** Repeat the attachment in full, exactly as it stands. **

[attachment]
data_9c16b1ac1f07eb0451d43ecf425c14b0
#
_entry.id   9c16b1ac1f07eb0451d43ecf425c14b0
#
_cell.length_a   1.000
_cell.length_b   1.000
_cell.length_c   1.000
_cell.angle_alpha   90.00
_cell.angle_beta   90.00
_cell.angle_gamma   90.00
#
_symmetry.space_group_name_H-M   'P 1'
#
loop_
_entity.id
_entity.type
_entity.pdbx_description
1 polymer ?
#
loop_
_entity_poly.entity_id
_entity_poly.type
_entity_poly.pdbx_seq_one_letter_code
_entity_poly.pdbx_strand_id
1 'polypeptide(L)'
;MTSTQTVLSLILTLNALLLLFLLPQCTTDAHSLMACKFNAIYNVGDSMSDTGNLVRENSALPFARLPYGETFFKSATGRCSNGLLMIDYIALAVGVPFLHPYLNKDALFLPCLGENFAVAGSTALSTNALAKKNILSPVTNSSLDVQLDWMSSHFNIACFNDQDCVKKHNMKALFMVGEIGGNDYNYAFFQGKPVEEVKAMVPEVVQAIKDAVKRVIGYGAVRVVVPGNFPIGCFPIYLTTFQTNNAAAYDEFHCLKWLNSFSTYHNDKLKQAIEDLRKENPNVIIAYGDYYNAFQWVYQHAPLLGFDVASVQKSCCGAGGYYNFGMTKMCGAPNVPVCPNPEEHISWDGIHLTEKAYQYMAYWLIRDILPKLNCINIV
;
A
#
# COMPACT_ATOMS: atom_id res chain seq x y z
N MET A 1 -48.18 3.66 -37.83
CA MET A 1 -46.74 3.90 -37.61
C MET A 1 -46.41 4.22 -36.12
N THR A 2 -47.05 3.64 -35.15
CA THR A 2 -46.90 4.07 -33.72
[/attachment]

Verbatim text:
data_9c16b1ac1f07eb0451d43ecf425c14b0
#
_entry.id   9c16b1ac1f07eb0451d43ecf425c14b0
#
_cell.length_a   1.000
_cell.length_b   1.000
_cell.length_c   1.000
_cell.angle_alpha   90.00
_cell.angle_beta   90.00
_cell.angle_gamma   90.00
#
_symmetry.space_group_name_H-M   'P 1'
#
loop_
_entity.id
_entity.type
_entity.pdbx_description
1 polymer ?
#
loop_
_entity_poly.entity_id
_entity_poly.type
_entity_poly.pdbx_seq_one_letter_code
_entity_poly.pdbx_strand_id
1 'polypeptide(L)'
;MTSTQTVLSLILTLNALLLLFLLPQCTTDAHSLMACKFNAIYNVGDSMSDTGNLVRENSALPFARLPYGETFFKSATGRCSNGLLMIDYIALAVGVPFLHPYLNKDALFLPCLGENFAVAGSTALSTNALAKKNILSPVTNSSLDVQLDWMSSHFNIACFNDQDCVKKHNMKALFMVGEIGGNDYNYAFFQGKPVEEVKAMVPEVVQAIKDAVKRVIGYGAVRVVVPGNFPIGCFPIYLTTFQTNNAAAYDEFHCLKWLNSFSTYHNDKLKQAIEDLRKENPNVIIAYGDYYNAFQWVYQHAPLLGFDVASVQKSCCGAGGYYNFGMTKMCGAPNVPVCPNPEEHISWDGIHLTEKAYQYMAYWLIRDILPKLNCINIV
;
A
#
# COMPACT_ATOMS: atom_id res chain seq x y z
N MET A 1 -48.18 3.66 -37.83
CA MET A 1 -46.74 3.90 -37.61
C MET A 1 -46.41 4.22 -36.12
N THR A 2 -47.05 3.64 -35.15
CA THR A 2 -46.90 4.07 -33.72